A little more than four years ago, The Times-Gazette was one of a handful of newspapers across the country that endorsed Donald Trump in his run to become the next president of the United States. At the time, I thought it was a prudent decision. And for a while it brought this newspaper much acclaim.
The United Kingdom’s BBC Radio came to Hillsboro and did a live broadcast from The Times-Gazette offices, interviewing many of us. Numerous representatives from multiple media outlets from Japan also visited our offices, trying to get a feel for why so many in the Midwest firmly supported Trump. “Fox and Friends” came to Hillsboro and broadcast a show from Momma’s West Main Café. At least partly because of the endorsement, the paper’s editor at the time was asked to start writing a column for The Washington Post, and he still does.
The list goes on and on, but you get the picture. We were proud of the attention.
But hopefully, we learn as we travel along life’s path, and now I have a completely different opinion of that endorsement four years ago.
For a long time I was able ignore the president’s nonsensical and continuous Tweets. I suppose I figured it was a trade off for some of the good things he was doing around the world. But the more he Tweeted, the more I began to see a side I did not like — a childish side, akin to a spoiled brat that lacks any ability to weigh opposing opinions — and it was hard to comprehend such banter coming from the President of the United States.
Then came this year’s first presidential debate. I was appalled by Trump’s behavior on national television.
The icing on the cake came Wednesday when Trump supporters, incited by the president’s own words, stormed the U.S. Capitol Building. I saw many sickening sights this summer as others protested against the Trump administration, but I have never witnessed anything like what I saw from the nation’s capitol Wednesday.
For a moment — because I am opposed to the Democrats’ liberal-leaning policies — I thought that in some ways it was good to see the other side (a radical Republican side I wanted no part of) make a stand. But then the more thoughtful part of my brain took control, and I could not believe what I was witnessing — people climbing the walls of the Capitol, busting out windows, storming inside, ransacking the hallowed halls and offices, and sending politicians from all sides running for their lives.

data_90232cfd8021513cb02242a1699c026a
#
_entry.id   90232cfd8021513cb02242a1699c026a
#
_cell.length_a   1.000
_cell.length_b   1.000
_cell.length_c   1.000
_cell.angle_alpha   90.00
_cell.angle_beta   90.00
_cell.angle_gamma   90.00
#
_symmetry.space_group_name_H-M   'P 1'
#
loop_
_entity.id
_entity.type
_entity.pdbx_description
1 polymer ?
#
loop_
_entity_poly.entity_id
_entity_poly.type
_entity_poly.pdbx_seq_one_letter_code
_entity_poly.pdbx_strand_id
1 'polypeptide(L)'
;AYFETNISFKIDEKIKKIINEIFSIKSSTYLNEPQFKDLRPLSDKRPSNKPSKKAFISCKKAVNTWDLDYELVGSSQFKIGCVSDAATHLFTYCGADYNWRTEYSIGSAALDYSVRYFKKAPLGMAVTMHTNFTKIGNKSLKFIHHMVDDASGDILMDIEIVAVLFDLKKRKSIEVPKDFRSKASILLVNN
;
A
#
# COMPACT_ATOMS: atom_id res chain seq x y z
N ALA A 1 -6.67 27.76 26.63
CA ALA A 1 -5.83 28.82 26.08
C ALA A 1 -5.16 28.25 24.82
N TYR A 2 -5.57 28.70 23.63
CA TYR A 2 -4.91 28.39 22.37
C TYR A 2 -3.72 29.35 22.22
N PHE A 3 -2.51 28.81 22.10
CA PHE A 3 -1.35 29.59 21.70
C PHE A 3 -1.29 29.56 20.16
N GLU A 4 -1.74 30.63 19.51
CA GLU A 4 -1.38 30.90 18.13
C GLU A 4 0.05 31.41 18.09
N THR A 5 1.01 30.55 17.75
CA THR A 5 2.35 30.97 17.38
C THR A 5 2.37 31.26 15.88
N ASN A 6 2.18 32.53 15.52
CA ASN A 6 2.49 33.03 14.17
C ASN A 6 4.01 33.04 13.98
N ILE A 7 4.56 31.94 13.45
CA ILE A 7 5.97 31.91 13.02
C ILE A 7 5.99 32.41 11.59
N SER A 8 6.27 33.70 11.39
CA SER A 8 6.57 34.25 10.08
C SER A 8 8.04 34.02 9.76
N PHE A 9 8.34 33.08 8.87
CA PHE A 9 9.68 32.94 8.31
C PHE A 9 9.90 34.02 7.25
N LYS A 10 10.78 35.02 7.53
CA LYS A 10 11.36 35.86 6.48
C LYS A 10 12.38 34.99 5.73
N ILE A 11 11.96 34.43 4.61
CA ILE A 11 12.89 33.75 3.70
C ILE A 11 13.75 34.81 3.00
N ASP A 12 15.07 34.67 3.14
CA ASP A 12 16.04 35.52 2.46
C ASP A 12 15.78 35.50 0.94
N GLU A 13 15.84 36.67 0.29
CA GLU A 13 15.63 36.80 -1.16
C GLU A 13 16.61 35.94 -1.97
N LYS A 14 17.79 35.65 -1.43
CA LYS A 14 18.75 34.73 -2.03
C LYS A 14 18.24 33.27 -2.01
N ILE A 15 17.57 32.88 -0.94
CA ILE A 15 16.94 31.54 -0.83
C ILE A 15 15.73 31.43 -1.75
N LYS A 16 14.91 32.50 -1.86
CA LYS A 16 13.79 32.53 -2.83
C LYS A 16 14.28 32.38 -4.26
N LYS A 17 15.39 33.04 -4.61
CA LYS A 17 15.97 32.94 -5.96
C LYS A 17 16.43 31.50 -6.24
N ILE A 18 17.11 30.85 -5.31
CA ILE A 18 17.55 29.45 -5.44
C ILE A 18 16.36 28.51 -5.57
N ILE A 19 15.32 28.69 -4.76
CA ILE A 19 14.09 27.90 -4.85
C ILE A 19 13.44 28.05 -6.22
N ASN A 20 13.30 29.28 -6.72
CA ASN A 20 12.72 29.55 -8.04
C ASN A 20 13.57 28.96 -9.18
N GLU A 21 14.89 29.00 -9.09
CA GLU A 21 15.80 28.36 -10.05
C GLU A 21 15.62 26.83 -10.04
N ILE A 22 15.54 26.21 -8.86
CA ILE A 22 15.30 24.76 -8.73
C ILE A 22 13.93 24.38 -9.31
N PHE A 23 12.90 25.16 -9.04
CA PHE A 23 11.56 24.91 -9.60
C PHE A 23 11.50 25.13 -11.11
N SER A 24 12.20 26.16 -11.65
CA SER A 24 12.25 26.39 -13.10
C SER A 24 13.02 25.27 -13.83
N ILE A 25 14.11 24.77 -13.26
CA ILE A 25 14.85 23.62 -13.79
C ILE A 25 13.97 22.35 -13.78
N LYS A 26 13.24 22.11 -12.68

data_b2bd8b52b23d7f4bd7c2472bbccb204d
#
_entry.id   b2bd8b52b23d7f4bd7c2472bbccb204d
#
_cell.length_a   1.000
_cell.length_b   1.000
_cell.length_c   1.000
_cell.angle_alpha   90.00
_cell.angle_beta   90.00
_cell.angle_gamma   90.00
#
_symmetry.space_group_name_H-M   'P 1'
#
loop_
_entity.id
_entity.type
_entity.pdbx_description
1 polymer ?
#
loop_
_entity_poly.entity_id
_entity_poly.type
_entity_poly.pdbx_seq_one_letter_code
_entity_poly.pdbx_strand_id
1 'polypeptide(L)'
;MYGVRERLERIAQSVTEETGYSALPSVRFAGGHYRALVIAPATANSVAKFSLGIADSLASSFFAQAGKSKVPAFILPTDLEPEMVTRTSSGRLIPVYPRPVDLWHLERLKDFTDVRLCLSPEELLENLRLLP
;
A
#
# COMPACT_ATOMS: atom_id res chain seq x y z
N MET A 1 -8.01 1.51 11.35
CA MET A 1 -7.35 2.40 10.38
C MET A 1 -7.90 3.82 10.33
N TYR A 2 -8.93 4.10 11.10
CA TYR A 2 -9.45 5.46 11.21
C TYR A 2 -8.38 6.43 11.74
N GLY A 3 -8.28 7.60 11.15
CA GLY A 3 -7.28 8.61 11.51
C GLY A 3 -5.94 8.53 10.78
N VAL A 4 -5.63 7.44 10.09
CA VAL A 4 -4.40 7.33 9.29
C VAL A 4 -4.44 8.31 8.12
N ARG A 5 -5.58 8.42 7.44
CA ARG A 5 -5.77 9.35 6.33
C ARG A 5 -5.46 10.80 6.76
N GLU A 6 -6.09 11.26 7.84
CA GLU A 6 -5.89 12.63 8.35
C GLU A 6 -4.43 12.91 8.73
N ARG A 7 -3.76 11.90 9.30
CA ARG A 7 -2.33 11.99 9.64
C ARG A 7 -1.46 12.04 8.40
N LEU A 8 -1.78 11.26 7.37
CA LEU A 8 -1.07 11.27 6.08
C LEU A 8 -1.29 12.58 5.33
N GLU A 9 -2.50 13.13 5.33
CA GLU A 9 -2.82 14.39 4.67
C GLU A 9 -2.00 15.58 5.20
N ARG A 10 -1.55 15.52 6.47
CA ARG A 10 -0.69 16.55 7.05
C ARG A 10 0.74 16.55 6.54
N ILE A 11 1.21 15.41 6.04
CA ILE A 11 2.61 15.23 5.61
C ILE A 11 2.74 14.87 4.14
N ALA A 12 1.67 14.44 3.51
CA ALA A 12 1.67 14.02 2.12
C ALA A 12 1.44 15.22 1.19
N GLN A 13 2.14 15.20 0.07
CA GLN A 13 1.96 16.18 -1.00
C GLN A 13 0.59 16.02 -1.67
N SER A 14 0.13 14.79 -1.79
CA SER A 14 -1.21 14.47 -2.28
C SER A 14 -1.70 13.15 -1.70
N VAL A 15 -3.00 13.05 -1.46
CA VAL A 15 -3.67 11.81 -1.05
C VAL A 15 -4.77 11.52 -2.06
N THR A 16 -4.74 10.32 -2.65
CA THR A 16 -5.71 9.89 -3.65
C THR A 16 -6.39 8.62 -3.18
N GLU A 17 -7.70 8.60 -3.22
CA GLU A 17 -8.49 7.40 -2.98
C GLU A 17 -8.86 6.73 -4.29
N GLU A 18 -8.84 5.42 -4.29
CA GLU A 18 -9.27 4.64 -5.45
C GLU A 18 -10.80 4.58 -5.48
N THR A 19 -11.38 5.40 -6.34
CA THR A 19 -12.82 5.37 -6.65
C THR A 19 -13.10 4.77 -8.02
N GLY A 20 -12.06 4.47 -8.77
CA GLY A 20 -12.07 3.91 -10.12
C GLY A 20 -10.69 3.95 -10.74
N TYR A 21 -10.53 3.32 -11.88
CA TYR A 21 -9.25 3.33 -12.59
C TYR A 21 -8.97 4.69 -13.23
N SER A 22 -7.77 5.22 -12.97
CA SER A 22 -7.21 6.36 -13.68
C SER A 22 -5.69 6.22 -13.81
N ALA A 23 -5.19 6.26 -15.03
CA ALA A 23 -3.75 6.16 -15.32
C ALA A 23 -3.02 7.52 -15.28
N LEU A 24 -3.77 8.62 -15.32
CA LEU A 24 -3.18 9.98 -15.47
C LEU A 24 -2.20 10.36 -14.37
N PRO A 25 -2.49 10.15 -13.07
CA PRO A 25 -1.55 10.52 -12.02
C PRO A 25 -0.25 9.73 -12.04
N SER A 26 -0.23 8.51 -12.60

“Is this what our country has become,” I wondered? “Have we lost all sense of self-control?”
Obviously, many have.
There is blame to be laid on both sides of the political aisle. I will not go into details because you already know them, and the last thing I want to do is incite anyone further. But if you are open-minded, you surely see that both sides have erred.
Still, no one has ever crossed a bridge like Trump’s radical supporters did Wednesday. They embarrassed the United States of America, cost people their lives, and they should be prosecuted for it. Trump coaxed them along, and he should be held accountable, too.
So, to everyone reading these words, this is a plea asking you to do better. Quit trashing other people’s political opinions on social media. Be more open-minded. Stand up for your beliefs, but choose your words carefully. And if you don’t have something good to say, maybe you should keep your thoughts to yourself.
Our future lies in our hands. I believe we can do better. We must do better. Our country depends on it, and the world is watching.
I hope it soon sees that we can rise above Wednesday’s ashes and return to what we have always claimed to be — One nation, under God, indivisible, with liberty and justice for all.
Jeff Gilliland is the editor of The Times-Gazette. He can be reached at firstname.lastname@example.org or 937-402-2522.